Children are in the same or next room in 90% of domestic violence incidents (Hughes, Violence Update'92)
Children are affected by violence - even if they witness the violence and are not directly abused.
The longer children
stay in a violent situation, the more likely they are to be affected by
violence. If families are to stay together, it is essential that the violence
stops. Often children will still need counselling to help them deal with
what they saw in the past and reaffirm their safety.
Eighty percent of runaways said problems at home contributed to their running away, with physical violence the most common reason (Times Educational Supplement 1999).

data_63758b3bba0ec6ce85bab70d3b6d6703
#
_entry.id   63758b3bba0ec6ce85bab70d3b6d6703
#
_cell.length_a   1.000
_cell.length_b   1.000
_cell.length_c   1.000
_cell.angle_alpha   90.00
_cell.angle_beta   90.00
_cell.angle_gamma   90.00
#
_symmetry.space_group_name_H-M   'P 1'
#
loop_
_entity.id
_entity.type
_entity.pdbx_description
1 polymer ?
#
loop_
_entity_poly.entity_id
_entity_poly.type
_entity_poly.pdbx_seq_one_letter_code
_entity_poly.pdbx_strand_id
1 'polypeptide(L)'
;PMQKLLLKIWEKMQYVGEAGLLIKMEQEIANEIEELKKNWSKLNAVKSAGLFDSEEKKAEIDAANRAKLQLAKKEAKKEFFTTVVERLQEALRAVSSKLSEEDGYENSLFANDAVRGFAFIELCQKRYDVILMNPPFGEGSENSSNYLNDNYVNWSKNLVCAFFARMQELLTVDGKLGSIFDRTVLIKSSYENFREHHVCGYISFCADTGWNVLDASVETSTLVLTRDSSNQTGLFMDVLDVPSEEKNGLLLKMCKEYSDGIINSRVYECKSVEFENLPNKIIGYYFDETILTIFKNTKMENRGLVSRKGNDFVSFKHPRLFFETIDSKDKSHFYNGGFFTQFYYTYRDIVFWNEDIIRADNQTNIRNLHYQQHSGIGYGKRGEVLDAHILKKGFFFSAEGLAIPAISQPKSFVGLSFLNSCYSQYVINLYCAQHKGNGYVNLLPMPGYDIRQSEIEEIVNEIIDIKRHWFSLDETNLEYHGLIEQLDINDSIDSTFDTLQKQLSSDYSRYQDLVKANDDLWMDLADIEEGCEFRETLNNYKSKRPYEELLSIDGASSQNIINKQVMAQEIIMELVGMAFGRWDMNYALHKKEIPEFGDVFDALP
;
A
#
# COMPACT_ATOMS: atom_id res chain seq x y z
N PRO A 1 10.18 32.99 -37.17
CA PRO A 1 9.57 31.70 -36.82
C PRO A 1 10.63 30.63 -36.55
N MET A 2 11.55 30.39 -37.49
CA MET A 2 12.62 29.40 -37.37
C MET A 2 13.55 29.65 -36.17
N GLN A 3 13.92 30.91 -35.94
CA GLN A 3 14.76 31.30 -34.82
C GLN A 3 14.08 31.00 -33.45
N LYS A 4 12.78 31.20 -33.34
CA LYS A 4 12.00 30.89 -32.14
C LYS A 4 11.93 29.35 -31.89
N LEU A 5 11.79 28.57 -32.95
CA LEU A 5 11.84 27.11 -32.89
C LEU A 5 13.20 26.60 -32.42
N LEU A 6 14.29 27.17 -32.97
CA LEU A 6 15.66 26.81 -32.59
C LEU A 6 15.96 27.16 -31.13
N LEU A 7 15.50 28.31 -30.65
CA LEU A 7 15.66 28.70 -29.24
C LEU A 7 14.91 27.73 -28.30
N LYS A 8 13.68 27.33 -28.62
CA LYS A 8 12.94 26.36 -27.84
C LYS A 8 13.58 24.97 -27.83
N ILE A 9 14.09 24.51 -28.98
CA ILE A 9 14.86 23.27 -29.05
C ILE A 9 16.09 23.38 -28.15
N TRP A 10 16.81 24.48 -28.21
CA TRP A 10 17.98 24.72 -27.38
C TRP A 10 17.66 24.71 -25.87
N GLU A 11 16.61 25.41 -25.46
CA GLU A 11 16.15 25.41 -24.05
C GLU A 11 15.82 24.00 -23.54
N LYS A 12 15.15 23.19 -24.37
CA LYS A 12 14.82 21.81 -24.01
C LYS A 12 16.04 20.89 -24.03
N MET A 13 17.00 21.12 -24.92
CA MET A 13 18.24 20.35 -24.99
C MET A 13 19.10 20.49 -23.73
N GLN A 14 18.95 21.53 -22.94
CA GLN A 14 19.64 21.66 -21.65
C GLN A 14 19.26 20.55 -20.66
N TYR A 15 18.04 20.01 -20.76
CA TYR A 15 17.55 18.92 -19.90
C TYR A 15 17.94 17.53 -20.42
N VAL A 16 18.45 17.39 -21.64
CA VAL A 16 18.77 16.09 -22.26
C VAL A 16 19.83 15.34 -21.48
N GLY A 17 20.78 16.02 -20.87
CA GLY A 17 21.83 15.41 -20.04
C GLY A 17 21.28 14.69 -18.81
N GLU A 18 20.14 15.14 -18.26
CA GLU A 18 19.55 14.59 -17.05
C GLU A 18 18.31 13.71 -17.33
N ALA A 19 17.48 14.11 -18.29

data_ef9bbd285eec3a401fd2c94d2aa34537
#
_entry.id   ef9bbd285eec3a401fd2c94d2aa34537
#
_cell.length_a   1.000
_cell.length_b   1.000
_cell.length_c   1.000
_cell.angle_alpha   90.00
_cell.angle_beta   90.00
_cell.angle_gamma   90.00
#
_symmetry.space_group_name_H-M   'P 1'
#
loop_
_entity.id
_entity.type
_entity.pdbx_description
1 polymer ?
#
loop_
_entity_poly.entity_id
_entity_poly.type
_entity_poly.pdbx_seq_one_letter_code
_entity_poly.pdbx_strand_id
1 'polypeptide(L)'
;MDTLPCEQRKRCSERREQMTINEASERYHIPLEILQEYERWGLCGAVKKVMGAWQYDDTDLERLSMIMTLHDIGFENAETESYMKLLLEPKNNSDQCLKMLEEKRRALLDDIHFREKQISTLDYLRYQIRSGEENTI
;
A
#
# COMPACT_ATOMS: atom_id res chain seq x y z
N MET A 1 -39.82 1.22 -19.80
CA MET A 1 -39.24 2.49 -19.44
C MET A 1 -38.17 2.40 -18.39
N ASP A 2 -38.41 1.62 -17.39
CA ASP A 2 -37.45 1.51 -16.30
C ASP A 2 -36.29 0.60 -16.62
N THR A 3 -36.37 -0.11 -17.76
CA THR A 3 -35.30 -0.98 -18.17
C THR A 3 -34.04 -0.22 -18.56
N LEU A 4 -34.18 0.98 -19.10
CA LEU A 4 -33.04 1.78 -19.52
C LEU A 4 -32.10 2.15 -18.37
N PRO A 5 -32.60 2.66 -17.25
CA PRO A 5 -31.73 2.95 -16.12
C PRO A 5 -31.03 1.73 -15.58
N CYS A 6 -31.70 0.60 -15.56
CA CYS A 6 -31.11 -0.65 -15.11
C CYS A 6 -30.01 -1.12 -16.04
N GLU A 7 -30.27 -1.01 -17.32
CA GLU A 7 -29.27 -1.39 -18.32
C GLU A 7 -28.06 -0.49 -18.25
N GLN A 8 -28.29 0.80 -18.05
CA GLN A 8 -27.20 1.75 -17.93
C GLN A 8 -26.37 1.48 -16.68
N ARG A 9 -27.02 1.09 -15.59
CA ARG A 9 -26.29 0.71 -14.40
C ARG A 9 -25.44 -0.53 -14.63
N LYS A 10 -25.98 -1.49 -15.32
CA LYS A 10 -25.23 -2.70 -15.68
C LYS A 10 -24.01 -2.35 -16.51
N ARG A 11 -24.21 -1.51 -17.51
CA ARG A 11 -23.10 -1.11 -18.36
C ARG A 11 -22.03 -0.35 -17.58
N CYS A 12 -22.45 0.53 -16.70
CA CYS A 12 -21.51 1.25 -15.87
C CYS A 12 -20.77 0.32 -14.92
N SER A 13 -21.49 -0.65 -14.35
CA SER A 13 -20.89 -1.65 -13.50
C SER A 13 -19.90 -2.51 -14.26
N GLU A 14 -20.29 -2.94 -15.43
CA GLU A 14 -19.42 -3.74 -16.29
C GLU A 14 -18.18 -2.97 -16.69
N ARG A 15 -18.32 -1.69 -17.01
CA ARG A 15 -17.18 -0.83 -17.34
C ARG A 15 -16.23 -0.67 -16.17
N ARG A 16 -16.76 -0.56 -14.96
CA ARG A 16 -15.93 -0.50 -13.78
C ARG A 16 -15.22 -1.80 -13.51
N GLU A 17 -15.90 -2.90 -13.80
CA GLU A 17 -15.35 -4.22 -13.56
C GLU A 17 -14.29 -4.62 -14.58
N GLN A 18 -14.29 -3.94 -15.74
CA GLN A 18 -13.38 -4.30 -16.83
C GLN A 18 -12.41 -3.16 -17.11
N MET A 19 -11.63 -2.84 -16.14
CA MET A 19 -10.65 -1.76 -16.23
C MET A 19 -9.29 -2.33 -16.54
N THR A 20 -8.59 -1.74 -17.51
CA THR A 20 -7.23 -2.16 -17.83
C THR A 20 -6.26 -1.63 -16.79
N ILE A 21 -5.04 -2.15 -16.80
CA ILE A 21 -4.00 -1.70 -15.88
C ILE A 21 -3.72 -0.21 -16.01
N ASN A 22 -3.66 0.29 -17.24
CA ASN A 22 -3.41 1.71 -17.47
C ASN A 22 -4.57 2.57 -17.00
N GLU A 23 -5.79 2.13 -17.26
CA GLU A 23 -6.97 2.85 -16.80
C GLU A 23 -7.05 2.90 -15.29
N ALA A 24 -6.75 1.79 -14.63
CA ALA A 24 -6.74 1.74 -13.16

of children who are exposed to violence:
Young children's learning progress can be affected when exposed to violence which can lead to delays and difficulties in development.
Often children who live in violent homes can be depressed and demonstrate this either by extreme irritability or sleeping and/or eating difficulties as well as being withdrawn or 'shut down'.
It is important for children who have been exposed to violence to have a safe place and a safe person with whom to talk about the violence, or even to draw pictures to help them deal with the overwhelming feelings and burdens related to what they have experienced.